So for next year, the Statemap team is going to start work on the Durham quad in the northwest corner of the Fly Gap Mountain quad near Fayetteville.  We’ll have to spend a few weeks getting our feet on the ground, so to speak, because we won’t have the benefit of already mapped quads adjacent.  Fortunately, we will be very close to the type-sections for most of the formations we’ll be mapping, so hopefully, we can study the classic outcrops and trace them into our new field area without too much difficulty.

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A type-section is an area, or even just an outcrop, where a particular formation was first described.  They are named after a local geographic feature.  Formations first described in northwest Arkansas include: the Fayetteville Shale, the Pitkin Limestone, and the Hale Formation which has the Cane Hill and Prairie Grove as members.  Members are smaller, discernable units within a formation.  The type-section for the Bloyd Formation, including the Brentwood, Woolsey, Dye, and Kessler Members, and the Trace Creek, which is the basal member of the Atoka Formation (named for its type locality in Oklahoma), is on Bloyd Mountain near West Fork.

I would like to take this opportunity to thank my field partners that accompanied me this past year.

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I started the year with Ty Johnson, who has since moved into a permanent staff position at the Survey, so congratulations to him!  He was with me for just a year, but we covered a lot of ground together.  He’s now mapping the geology of the Lake Ft. Smith area with an emphasis on landslide mitigation.

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The writer and also principle investigator of the Statemap grant, Angela Chandler, went out a few weeks in the late fall before we could fill the vacancy Ty left behind.  No matter how much I learn, she always manages to teach me something new.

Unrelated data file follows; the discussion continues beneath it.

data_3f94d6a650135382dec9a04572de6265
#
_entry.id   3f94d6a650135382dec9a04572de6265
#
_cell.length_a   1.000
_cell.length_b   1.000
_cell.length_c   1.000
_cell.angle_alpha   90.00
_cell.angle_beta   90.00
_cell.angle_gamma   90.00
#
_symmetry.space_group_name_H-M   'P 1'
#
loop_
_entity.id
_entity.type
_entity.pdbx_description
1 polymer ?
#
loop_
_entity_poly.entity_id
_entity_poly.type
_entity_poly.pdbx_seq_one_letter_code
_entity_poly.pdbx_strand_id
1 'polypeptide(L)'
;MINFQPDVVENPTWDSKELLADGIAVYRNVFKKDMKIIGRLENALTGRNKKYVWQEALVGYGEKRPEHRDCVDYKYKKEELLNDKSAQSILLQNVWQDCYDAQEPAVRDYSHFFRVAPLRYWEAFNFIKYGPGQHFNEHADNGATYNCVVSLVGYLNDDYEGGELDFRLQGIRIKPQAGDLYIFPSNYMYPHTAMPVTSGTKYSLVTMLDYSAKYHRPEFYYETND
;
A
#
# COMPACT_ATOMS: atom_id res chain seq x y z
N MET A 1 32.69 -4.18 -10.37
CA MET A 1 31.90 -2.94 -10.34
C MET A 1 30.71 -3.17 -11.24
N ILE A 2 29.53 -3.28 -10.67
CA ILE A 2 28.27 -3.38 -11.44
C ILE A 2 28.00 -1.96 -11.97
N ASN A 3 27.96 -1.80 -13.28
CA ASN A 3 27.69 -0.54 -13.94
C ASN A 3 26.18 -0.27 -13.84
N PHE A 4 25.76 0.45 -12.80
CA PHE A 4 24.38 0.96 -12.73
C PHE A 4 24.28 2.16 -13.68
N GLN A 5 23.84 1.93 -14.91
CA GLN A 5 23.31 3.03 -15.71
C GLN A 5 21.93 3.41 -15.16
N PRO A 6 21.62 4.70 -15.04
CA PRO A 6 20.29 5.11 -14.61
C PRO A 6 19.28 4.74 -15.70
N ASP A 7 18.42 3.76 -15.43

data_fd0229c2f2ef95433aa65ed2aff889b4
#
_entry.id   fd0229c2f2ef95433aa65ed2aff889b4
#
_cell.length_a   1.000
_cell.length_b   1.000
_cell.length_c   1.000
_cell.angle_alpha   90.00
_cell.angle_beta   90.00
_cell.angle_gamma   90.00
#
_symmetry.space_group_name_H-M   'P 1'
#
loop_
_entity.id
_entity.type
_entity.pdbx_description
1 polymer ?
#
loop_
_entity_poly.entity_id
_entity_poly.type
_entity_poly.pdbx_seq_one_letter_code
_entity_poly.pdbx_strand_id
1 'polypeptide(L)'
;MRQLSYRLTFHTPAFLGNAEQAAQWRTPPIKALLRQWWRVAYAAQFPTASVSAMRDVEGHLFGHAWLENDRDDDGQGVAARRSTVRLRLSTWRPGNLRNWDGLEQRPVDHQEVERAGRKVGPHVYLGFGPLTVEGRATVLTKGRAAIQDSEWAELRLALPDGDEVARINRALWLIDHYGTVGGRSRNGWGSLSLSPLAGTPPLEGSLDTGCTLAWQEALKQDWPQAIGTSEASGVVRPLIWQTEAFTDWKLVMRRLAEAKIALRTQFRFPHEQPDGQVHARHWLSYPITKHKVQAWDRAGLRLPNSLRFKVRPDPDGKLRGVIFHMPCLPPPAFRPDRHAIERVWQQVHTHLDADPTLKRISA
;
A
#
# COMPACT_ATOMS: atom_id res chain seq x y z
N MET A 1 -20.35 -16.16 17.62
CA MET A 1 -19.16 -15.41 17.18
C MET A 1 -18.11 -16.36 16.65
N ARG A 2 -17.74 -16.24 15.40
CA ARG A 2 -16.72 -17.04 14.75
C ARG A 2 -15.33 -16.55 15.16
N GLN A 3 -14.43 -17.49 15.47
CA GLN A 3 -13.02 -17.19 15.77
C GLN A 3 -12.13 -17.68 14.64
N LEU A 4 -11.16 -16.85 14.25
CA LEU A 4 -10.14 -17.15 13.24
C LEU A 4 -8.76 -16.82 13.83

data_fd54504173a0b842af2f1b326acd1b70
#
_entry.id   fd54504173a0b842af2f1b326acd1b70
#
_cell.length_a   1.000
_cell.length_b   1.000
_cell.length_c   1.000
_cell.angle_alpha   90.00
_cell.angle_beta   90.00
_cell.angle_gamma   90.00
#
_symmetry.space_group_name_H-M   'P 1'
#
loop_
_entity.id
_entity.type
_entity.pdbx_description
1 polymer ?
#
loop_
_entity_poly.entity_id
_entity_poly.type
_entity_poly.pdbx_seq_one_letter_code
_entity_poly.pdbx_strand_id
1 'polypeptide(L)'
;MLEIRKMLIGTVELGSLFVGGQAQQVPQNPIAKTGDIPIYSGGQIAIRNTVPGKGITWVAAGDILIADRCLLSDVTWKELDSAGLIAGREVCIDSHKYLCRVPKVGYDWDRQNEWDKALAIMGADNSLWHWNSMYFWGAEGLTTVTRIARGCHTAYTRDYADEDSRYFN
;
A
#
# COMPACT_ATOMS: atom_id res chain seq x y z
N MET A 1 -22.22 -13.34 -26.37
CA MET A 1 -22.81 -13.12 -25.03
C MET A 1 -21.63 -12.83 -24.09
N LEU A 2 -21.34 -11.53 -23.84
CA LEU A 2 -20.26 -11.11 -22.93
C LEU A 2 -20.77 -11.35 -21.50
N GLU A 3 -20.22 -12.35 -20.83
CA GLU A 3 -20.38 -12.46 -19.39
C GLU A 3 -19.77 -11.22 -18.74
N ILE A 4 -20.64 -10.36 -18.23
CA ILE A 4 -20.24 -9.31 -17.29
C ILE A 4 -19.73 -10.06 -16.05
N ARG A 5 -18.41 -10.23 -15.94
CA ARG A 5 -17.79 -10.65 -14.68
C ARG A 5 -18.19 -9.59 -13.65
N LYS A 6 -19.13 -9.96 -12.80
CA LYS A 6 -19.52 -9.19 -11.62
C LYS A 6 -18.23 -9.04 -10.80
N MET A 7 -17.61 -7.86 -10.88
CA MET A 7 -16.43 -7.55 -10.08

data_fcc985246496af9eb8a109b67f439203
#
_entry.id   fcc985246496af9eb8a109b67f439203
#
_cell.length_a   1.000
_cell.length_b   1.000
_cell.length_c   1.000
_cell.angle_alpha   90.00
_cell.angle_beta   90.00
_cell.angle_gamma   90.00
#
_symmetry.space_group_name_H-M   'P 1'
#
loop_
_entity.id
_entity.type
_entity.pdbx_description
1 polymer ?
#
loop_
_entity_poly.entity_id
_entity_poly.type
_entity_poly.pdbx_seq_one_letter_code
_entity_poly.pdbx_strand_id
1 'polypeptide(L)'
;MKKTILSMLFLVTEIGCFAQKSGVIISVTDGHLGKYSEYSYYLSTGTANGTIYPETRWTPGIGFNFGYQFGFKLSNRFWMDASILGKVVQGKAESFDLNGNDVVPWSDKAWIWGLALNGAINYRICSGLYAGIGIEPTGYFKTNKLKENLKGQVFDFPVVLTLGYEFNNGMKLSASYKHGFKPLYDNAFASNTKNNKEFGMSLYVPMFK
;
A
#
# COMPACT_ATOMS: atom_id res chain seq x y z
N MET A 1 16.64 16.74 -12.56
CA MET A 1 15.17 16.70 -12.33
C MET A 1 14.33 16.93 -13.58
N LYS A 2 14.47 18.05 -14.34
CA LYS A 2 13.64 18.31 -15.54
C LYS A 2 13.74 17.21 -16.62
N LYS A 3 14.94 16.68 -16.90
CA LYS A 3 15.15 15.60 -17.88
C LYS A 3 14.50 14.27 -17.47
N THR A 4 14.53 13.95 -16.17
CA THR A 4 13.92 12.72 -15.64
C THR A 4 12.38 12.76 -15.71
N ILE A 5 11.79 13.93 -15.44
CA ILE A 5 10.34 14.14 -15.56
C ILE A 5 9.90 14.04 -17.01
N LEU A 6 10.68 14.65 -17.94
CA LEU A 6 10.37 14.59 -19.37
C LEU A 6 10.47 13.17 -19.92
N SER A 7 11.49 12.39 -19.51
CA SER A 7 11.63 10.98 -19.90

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We hired Garry Hatzell, a recent U of A grad, who started fieldwork in January.  He brings an enthusiastic knowledge of paleontology to the mix, and I look forward to his continued insight into the biostratigraphy of our field areas.

Without the help of these fine folks, we couldn’t have gathered the data or produced the map.  Also, I would have been stuck in the office—a torture for the unrepentant field geologist.

Wish us luck on the Durham quad!  And if you’re in northwest Arkansas during the next twelve months and happen to drive by a Jeep Cherokee with the AGS seal on it, be sure to stop and introduce yourself.

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Until then, I’ll see you on the outcrop!

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Richard Hutto

Notes from the Field

 

On a recent fieldtrip I realized how many great geologic features exist in the Everton Formation of northern Arkansas. Here’s a little background on the Everton Formation. The Everton Formation is named for exposures near the town of Everton in Boone County, Arkansas. All geologic formations are named for nearby geographic locations. This formation was deposited during the Middle Ordovician Period which means it formed around 470 million years ago. It crops out across northern Arkansas from Beaver Lake in Benton County to Sharp County. Depending on where you are in that portion of the state you might see sandstone, limestone, dolostone, or all three rock types.

Now let’s look at some neat features in the Everton Formation. We’ll start with stromatolites. Stromatolites are laminated structures built by blue-green algae, also called cyanobacteria, one of the simplest and earliest known life forms. Notice the mounded laminations in the photo below. These are stromatolites. The rock is a fine-grained limestone. Also notice the bumpy, weathered surface mid-photo. This is where individual stromatolites are weathering out of the rock.

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The next photo shows a better look at the top of this weathered surface. Finding these fossilized accretionary structures in outcrop helps geologists determine the environment in which this rock formed – in this case, a tidal flat.

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The next photo shows that modern stromatalites are still forming in similar environments today.